If one other driver is to blame for your vehicle accident, you'll probably be able to hire your own injury attorney on a "contingency fee" basis. Find out when it's worth the cost.
If you've been in a vehicle accident, and it's pretty clear that one other driver was to blame, you will be buying plaintiff's car accident lawyer (one who represents anyone filing your own injury lawsuit, when a case makes it to court). But how much will you need to pay for?
Most car accident attorneys charge for his or her services in a reasonably unique way—as opposed to the hourly fee that numerous firms charge in other types of cases. The normal car accident lawyer will charge a "contingency fee" to take on a personal injury case. A contingency fee implies that the firm will not receive money any attorney's fees unless you recover money in your case. The lawyer or law firm will get paid a percentage of money received from any car insurance settlement or jury verdict (if the case goes all the best way to trial).
In this article, we'll have a closer look at how contingency fees work and what you can get if you decide to hire a lawyer to take care of your vehicle accident case.
The Contingency Percentage
The percentage that the personal injury lawyer can receive in a contingency fee agreement varies, but typically ranges from 25 to 40 percent, and 33 percent (or one-third) is pretty standard. So, when you yourself have a 33% contingency fee arrangement and you recover $90,000 in your vehicle accident case, your attorney will receive around $30,000.
A contingency fee percentage may vary based on whether your own injury lawsuit has to be filed against one other driver (the defendant). If the case settles before it would go to court, the percentage may be on the low side.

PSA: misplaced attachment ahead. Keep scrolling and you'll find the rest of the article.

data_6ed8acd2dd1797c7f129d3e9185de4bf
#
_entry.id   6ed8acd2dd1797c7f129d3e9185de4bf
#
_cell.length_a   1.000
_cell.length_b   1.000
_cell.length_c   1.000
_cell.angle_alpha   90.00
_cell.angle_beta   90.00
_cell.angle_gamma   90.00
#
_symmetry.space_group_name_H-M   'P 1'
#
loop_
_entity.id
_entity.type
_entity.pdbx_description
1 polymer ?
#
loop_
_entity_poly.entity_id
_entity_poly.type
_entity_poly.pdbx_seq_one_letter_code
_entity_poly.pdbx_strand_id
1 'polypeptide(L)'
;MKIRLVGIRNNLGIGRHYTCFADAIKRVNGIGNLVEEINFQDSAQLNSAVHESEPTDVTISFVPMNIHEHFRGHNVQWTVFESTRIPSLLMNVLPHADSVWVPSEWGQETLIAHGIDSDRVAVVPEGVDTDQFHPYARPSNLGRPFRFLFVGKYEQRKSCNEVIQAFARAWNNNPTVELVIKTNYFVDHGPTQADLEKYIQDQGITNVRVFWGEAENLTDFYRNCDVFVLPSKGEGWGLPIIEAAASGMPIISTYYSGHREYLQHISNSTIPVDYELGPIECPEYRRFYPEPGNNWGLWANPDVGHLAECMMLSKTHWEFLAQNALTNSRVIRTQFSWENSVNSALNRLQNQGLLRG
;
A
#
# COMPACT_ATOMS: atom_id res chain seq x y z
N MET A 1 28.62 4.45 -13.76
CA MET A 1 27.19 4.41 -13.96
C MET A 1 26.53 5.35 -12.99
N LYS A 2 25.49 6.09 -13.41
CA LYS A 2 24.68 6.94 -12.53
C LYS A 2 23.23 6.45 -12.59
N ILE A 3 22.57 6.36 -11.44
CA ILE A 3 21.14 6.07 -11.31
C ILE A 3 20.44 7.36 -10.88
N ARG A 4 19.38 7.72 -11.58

However, if settlement occurs after suit is filed and following the defendant has served an official response to your complaint—or if the case proceeds to trial and a jury verdict is reached, the attorney's share may increase to 40 percent.
For instance, suppose your lawyer sent a demand letter to one other driver's insurance company in your case, and you quickly reached a settlement for $90,000. In this situation, the attorney would again receive $30,000 (33%). However, suppose that the case instead ended in a jury verdict of $90,000 and your agreement (and/or the law in your state) allows the attorney for 40% of a recovery following the complaint is answered. In this situation, the attorney can recover $36,000.
It is definitely vital that you speak along with your attorney in regards to the contingency fee and to carefully review your contract for legal services. If you don't understand the fee arrangement as stated in the contract, ask your attorney to describe it to you.
Also, just like everything in a contract, the fee is negotiable. If yours is a "cut and dry" case—fault for the vehicle accident and your damages are clear, the defendant has plenty of car insurance, and there's ample evidence copying your claims—you can certainly negotiate a lower contingency percentage. You do not need to stop a third of your compensation mainly because you need the leverage of experiencing a lawyer on your own side.
Fees and Expenses